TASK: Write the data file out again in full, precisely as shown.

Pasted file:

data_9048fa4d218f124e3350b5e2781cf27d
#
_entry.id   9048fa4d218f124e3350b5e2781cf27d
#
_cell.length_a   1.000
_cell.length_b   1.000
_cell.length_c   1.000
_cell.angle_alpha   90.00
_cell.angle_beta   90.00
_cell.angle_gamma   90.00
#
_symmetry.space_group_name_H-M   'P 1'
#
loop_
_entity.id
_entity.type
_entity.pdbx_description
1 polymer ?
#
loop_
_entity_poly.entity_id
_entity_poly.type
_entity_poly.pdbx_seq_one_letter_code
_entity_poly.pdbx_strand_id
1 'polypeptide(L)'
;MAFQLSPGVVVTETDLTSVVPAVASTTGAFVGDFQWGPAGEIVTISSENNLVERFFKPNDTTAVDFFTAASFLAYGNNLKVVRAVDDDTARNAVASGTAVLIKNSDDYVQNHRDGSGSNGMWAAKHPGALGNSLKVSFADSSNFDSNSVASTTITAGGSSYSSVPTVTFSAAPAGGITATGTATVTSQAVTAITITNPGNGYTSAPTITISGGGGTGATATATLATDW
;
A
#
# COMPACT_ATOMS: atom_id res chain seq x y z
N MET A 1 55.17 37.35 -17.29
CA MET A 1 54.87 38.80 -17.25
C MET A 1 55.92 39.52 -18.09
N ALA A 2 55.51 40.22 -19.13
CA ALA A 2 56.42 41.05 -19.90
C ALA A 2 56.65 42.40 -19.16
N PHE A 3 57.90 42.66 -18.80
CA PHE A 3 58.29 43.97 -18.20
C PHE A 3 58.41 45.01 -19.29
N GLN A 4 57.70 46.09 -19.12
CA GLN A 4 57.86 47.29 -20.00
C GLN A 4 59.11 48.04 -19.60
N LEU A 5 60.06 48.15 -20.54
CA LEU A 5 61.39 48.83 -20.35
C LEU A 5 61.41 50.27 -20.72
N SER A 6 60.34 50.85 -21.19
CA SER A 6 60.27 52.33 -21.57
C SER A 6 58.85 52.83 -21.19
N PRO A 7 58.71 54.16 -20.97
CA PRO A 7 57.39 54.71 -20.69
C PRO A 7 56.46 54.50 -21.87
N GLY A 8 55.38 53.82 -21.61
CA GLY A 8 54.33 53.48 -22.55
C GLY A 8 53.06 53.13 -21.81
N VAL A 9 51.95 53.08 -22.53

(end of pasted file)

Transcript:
data_9048fa4d218f124e3350b5e2781cf27d
#
_entry.id   9048fa4d218f124e3350b5e2781cf27d
#
_cell.length_a   1.000
_cell.length_b   1.000
_cell.length_c   1.000
_cell.angle_alpha   90.00
_cell.angle_beta   90.00
_cell.angle_gamma   90.00
#
_symmetry.space_group_name_H-M   'P 1'
#
loop_
_entity.id
_entity.type
_entity.pdbx_description
1 polymer ?
#
loop_
_entity_poly.entity_id
_entity_poly.type
_entity_poly.pdbx_seq_one_letter_code
_entity_poly.pdbx_strand_id
1 'polypeptide(L)'
;MAFQLSPGVVVTETDLTSVVPAVASTTGAFVGDFQWGPAGEIVTISSENNLVERFFKPNDTTAVDFFTAASFLAYGNNLKVVRAVDDDTARNAVASGTAVLIKNSDDYVQNHRDGSGSNGMWAAKHPGALGNSLKVSFADSSNFDSNSVASTTITAGGSSYSSVPTVTFSAAPAGGITATGTATVTSQAVTAITITNPGNGYTSAPTITISGGGGTGATATATLATDW
;
A
#
# COMPACT_ATOMS: atom_id res chain seq x y z
N MET A 1 55.17 37.35 -17.29
CA MET A 1 54.87 38.80 -17.25
C MET A 1 55.92 39.52 -18.09
N ALA A 2 55.51 40.22 -19.13
CA ALA A 2 56.42 41.05 -19.90
C ALA A 2 56.65 42.40 -19.16
N PHE A 3 57.90 42.66 -18.80
CA PHE A 3 58.29 43.97 -18.20
C PHE A 3 58.41 45.01 -19.29
N GLN A 4 57.70 46.09 -19.12
CA GLN A 4 57.86 47.29 -20.00
C GLN A 4 59.11 48.04 -19.60
N LEU A 5 60.06 48.15 -20.54
CA LEU A 5 61.39 48.83 -20.35
C LEU A 5 61.41 50.27 -20.72
N SER A 6 60.34 50.85 -21.19
CA SER A 6 60.27 52.33 -21.57
C SER A 6 58.85 52.83 -21.19
N PRO A 7 58.71 54.16 -20.97
CA PRO A 7 57.39 54.71 -20.69
C PRO A 7 56.46 54.50 -21.87
N GLY A 8 55.38 53.82 -21.61
CA GLY A 8 54.33 53.48 -22.55
C GLY A 8 53.06 53.13 -21.81
N VAL A 9 51.95 53.08 -22.53